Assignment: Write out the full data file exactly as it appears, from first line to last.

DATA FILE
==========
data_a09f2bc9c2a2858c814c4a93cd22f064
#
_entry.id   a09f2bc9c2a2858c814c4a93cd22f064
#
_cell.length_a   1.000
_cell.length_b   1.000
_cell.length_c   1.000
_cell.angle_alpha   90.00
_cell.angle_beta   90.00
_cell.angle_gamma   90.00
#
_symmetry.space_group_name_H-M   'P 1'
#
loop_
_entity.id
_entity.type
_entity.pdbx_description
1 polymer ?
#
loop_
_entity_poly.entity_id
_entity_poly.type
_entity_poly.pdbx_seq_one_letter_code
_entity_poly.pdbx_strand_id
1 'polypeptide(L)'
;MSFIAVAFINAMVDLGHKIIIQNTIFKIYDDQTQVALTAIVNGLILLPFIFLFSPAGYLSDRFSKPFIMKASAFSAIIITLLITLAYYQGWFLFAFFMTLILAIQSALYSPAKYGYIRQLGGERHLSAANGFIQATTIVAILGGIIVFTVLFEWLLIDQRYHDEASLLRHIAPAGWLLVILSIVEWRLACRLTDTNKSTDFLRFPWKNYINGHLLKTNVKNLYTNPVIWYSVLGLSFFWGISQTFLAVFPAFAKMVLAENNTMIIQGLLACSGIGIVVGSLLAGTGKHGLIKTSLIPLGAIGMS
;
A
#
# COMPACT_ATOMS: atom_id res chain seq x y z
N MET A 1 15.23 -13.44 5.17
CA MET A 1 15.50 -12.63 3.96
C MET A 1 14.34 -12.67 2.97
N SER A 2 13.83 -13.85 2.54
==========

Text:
data_a09f2bc9c2a2858c814c4a93cd22f064
#
_entry.id   a09f2bc9c2a2858c814c4a93cd22f064
#
_cell.length_a   1.000
_cell.length_b   1.000
_cell.length_c   1.000
_cell.angle_alpha   90.00
_cell.angle_beta   90.00
_cell.angle_gamma   90.00
#
_symmetry.space_group_name_H-M   'P 1'
#
loop_
_entity.id
_entity.type
_entity.pdbx_description
1 polymer ?
#
loop_
_entity_poly.entity_id
_entity_poly.type
_entity_poly.pdbx_seq_one_letter_code
_entity_poly.pdbx_strand_id
1 'polypeptide(L)'
;MSFIAVAFINAMVDLGHKIIIQNTIFKIYDDQTQVALTAIVNGLILLPFIFLFSPAGYLSDRFSKPFIMKASAFSAIIITLLITLAYYQGWFLFAFFMTLILAIQSALYSPAKYGYIRQLGGERHLSAANGFIQATTIVAILGGIIVFTVLFEWLLIDQRYHDEASLLRHIAPAGWLLVILSIVEWRLACRLTDTNKSTDFLRFPWKNYINGHLLKTNVKNLYTNPVIWYSVLGLSFFWGISQTFLAVFPAFAKMVLAENNTMIIQGLLACSGIGIVVGSLLAGTGKHGLIKTSLIPLGAIGMS
;
A
#
# COMPACT_ATOMS: atom_id res chain seq x y z
N MET A 1 15.23 -13.44 5.17
CA MET A 1 15.50 -12.63 3.96
C MET A 1 14.34 -12.67 2.97
N SER A 2 13.83 -13.85 2.54